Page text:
The Global Rundown
Malaysia’s prime minister suggests that the country may raise the price of water sold to Singapore by ten-fold in order to pay off debts. The death toll from last week’s earthquake in Lombok, Indonesia, rises above 430. Failing harvests in Afghanistan heighten food insecurity. Kerala, India, places districts on high alert as deadly monsoon rains continue. A NASA study finds that drought impedes the Amazon rainforest’s ability to absorb carbon dioxide. PFAS contamination is found in an increasing number of water systems across the United States.
“They knew they had seeped into the water, and they didn’t tell anybody about it until it was revealed and they had to.” –Lauren Woeher, a Pennsylvania resident, speaking on PFAS contamination in her city’s water system. From 2013 to 2015, EPA testing revealed dangerous levels of PFAS in water supplies in 33 U.S. states, and the chemicals, which are linked to cancer and other illnesses, continue to turn up across the country. Experts say that the EPA must focus on both cleaning up current contamination and regulating new versions of the chemicals. NOLA
Latest WaterNews from Circle of Blue
What’s Up With Water – August 13, 2018 – “What’s Up With Water” condenses the need-to-know news on the world’s water into a weekly snapshot. Coverage this week includes: severe drought in Australia, extreme heat in Europe, and Israel’s changing water strategy.
HotSpots H2O, August 13: Intercommunal Violence Escalates in Ethiopia, Displacing One Million People – Since April, intercommunal violence has flared in Ethiopia’s Gedeo and West Guji zones, displacing an estimated one million people. The cause of the violence is unclear, but long-time regional tensions over land and water may be partially to blame.
By The Numbers
2.5 million tonnes Amount that Afghanistan’s 2018 wheat yield is expected to fall below average. After a dry winter, spring, and summer, the country is facing a major shortfall in its staple crops, threatening more than 2 million people with food insecurity. Already, some farmers have resorted to eating seeds that were meant to be planted in the next harvest. Al Jazeera
430 Death toll from a 6.9 magnitude earthquake that rocked Lombok, Indonesia, on August 5. Officials say that the death toll will continue to increase, especially as aid workers gain access to isolated communities. Many Lombok residents are still in urgent need of drinking water, food, and medicine. Al Jazeera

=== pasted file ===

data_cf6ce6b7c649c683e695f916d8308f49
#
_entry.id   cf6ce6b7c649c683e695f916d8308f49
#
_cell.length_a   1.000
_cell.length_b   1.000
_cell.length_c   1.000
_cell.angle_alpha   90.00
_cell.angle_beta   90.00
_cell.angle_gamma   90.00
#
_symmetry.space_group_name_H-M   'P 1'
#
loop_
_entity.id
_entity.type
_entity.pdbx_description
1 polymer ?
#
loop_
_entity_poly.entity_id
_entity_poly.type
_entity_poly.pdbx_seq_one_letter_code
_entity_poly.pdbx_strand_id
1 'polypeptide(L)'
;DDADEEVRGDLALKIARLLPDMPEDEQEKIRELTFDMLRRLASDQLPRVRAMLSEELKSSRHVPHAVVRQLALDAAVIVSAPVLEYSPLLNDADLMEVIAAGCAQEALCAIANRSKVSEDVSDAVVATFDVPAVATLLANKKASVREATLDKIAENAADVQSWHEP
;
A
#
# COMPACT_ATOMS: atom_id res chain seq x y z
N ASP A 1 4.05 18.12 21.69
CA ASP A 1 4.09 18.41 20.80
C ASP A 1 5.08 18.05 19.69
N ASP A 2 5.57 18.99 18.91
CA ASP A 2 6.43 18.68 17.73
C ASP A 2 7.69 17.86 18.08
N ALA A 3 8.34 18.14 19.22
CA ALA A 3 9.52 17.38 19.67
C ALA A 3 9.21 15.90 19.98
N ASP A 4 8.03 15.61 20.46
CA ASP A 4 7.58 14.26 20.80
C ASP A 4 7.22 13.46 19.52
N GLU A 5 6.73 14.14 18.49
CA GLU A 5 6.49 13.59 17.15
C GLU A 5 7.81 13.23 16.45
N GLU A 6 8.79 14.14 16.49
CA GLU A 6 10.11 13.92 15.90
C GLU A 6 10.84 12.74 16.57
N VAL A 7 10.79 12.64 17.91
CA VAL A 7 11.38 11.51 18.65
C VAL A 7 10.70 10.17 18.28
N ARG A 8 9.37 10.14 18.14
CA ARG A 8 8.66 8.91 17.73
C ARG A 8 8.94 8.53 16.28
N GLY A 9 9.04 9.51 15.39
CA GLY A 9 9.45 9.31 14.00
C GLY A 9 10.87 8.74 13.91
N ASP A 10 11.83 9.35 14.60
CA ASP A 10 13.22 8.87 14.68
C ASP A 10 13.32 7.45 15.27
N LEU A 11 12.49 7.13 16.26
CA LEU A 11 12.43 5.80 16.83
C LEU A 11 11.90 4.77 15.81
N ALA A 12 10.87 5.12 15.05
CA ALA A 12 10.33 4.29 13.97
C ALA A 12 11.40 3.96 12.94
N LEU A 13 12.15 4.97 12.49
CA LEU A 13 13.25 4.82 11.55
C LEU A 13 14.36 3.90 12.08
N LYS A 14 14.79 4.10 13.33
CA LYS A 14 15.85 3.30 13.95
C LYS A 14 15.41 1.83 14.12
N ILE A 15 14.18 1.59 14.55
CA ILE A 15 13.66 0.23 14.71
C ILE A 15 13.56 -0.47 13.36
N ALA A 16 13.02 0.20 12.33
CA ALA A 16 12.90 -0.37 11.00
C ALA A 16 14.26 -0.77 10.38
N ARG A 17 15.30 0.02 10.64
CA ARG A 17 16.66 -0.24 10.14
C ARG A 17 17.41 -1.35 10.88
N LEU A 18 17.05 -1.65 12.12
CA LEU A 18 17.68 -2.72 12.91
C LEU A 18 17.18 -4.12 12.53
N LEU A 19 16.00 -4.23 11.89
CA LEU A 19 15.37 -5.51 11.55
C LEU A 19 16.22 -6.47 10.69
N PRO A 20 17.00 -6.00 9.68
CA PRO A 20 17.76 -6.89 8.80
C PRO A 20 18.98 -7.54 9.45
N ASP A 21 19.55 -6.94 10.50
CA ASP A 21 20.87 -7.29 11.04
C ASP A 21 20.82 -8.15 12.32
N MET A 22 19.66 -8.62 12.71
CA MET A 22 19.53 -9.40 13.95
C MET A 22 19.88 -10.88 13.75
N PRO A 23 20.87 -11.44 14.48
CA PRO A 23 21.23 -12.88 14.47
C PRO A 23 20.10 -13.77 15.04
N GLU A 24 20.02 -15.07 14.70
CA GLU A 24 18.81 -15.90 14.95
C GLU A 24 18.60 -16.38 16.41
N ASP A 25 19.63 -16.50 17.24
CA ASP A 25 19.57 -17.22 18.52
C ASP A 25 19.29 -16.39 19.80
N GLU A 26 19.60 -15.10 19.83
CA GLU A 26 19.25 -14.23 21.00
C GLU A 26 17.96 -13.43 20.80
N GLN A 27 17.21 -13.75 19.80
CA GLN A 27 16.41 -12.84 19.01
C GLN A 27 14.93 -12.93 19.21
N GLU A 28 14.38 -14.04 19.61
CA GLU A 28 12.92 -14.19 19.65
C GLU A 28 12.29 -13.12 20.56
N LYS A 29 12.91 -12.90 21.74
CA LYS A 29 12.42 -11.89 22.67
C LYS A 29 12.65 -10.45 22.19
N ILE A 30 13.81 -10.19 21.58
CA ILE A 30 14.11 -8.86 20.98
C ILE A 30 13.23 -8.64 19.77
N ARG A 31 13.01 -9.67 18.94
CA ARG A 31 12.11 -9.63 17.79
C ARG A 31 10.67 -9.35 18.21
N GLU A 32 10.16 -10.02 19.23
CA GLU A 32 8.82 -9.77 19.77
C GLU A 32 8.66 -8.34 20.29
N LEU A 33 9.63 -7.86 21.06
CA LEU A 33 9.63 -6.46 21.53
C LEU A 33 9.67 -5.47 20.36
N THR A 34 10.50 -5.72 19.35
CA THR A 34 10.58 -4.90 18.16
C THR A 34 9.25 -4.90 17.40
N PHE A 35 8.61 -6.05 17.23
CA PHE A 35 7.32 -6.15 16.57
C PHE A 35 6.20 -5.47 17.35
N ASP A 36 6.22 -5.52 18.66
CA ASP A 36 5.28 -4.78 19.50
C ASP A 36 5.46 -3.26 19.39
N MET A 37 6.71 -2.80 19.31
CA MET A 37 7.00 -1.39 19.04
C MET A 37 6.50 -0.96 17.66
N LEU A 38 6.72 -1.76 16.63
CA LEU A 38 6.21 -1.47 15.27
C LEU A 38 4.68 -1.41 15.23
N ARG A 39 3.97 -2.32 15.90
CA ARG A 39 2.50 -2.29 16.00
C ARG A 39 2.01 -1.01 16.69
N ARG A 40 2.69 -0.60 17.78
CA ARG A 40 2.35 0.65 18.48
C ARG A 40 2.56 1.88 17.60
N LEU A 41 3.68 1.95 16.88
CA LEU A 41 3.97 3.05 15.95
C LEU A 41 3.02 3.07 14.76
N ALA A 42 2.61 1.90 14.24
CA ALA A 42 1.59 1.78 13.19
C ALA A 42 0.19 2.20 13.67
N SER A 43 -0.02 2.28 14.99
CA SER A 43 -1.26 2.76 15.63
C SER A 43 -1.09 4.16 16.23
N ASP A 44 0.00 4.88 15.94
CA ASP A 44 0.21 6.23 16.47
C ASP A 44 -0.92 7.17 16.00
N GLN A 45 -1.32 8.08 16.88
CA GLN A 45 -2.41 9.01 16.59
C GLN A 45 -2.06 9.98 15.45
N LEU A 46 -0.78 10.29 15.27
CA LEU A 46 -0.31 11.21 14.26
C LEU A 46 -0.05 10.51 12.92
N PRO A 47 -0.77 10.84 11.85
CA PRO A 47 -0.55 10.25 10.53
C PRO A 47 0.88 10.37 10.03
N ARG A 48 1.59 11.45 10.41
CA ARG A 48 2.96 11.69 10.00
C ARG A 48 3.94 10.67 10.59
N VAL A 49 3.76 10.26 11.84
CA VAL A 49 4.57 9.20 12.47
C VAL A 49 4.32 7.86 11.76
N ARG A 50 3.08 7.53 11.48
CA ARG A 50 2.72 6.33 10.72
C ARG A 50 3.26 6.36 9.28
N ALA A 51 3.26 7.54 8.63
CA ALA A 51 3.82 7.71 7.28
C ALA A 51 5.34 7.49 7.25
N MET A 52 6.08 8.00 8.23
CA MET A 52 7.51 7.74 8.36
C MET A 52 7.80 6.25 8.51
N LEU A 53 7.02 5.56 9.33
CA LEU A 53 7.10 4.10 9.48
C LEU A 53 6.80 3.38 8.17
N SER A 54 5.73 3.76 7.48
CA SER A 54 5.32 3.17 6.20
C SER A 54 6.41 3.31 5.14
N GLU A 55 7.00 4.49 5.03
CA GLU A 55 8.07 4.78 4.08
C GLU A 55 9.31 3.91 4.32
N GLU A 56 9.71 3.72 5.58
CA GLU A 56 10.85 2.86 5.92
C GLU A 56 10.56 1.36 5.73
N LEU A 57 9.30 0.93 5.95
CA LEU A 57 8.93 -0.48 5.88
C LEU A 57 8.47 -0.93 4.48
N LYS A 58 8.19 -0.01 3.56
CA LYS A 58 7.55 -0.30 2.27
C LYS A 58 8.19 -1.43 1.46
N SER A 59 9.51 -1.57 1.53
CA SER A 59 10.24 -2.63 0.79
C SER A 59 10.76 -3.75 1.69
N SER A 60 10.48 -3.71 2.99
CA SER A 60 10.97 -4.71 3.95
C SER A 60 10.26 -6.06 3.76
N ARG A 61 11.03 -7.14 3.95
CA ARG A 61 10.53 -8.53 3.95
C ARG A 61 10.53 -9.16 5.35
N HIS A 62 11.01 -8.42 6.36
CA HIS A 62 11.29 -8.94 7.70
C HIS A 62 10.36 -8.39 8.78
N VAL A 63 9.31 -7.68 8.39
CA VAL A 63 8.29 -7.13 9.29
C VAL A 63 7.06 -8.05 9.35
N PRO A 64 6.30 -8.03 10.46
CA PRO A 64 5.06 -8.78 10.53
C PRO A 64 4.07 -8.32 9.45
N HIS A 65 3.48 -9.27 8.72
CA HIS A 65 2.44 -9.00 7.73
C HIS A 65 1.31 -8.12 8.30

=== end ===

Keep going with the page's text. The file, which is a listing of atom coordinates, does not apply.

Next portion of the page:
Science, Studies, And Reports
A recent NASA study found that even one year of drought can upset the Amazon rainforest’s ability to absorb carbon dioxide. With adequate rainfall, the rainforest acts as a ‘carbon sink,’ meaning it pulls more carbon from the air than it puts back into it. After a dry spell, however, this capacity can be reduced for years, even if rains return. NASA
On The Radar
Malaysia’s Prime Minister Mahathir Mohamad said that the country intends to raise the price of water sold to neighboring Singapore by at least ten times, citing the need to pay off large debts. Current prices are based on a controversial, decades-old treaty between the two island nations. The Seattle Times
Follow The Stream for daily coverage on India’s water crisis.
Eight of fourteen districts in southern India’s Kerala state have been put on high alert as deadly monsoon floods continue to displace thousands. At least 34 people have been killed in what officials say is the worst flooding since 1924. Reuters
Kayla Ritter is a recent graduate of Michigan State University, where she studied International Relations and Teaching English to Speakers of Other Languages. She is currently based in Manton, Michigan. Kayla enjoys running, writing, and traveling. Contact Kayla Ritter